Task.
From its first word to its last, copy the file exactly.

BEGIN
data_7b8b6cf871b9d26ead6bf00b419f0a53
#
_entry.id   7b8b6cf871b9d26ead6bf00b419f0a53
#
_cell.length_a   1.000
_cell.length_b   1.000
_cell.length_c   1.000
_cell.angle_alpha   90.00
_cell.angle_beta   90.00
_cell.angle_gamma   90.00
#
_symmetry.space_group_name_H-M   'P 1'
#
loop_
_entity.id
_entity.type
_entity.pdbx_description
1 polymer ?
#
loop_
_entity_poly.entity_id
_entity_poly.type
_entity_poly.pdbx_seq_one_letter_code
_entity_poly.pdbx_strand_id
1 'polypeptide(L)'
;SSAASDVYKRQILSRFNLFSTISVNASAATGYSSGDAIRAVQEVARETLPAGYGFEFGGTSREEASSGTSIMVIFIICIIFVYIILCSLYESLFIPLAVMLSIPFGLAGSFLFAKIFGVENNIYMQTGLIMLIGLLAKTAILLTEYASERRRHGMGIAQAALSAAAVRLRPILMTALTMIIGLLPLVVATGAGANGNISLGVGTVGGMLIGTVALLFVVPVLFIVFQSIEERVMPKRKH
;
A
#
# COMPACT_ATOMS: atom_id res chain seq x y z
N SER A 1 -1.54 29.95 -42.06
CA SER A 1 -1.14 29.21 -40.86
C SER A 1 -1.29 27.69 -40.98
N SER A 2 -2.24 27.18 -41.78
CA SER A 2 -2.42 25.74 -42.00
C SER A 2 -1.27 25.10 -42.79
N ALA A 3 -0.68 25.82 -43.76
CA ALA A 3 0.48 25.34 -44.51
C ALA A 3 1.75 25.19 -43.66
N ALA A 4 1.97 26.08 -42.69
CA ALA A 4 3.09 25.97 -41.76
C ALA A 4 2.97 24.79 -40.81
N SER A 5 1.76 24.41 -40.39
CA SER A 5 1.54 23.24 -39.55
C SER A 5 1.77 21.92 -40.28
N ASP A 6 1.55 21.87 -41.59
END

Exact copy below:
data_7b8b6cf871b9d26ead6bf00b419f0a53
#
_entry.id   7b8b6cf871b9d26ead6bf00b419f0a53
#
_cell.length_a   1.000
_cell.length_b   1.000
_cell.length_c   1.000
_cell.angle_alpha   90.00
_cell.angle_beta   90.00
_cell.angle_gamma   90.00
#
_symmetry.space_group_name_H-M   'P 1'
#
loop_
_entity.id
_entity.type
_entity.pdbx_description
1 polymer ?
#
loop_
_entity_poly.entity_id
_entity_poly.type
_entity_poly.pdbx_seq_one_letter_code
_entity_poly.pdbx_strand_id
1 'polypeptide(L)'
;SSAASDVYKRQILSRFNLFSTISVNASAATGYSSGDAIRAVQEVARETLPAGYGFEFGGTSREEASSGTSIMVIFIICIIFVYIILCSLYESLFIPLAVMLSIPFGLAGSFLFAKIFGVENNIYMQTGLIMLIGLLAKTAILLTEYASERRRHGMGIAQAALSAAAVRLRPILMTALTMIIGLLPLVVATGAGANGNISLGVGTVGGMLIGTVALLFVVPVLFIVFQSIEERVMPKRKH
;
A
#
# COMPACT_ATOMS: atom_id res chain seq x y z
N SER A 1 -1.54 29.95 -42.06
CA SER A 1 -1.14 29.21 -40.86
C SER A 1 -1.29 27.69 -40.98
N SER A 2 -2.24 27.18 -41.78
CA SER A 2 -2.42 25.74 -42.00
C SER A 2 -1.27 25.10 -42.79
N ALA A 3 -0.68 25.82 -43.76
CA ALA A 3 0.48 25.34 -44.51
C ALA A 3 1.75 25.19 -43.66
N ALA A 4 1.97 26.08 -42.69
CA ALA A 4 3.09 25.97 -41.76
C ALA A 4 2.97 24.79 -40.81
N SER A 5 1.76 24.41 -40.39
CA SER A 5 1.54 23.24 -39.55
C SER A 5 1.77 21.92 -40.28
N ASP A 6 1.55 21.87 -41.59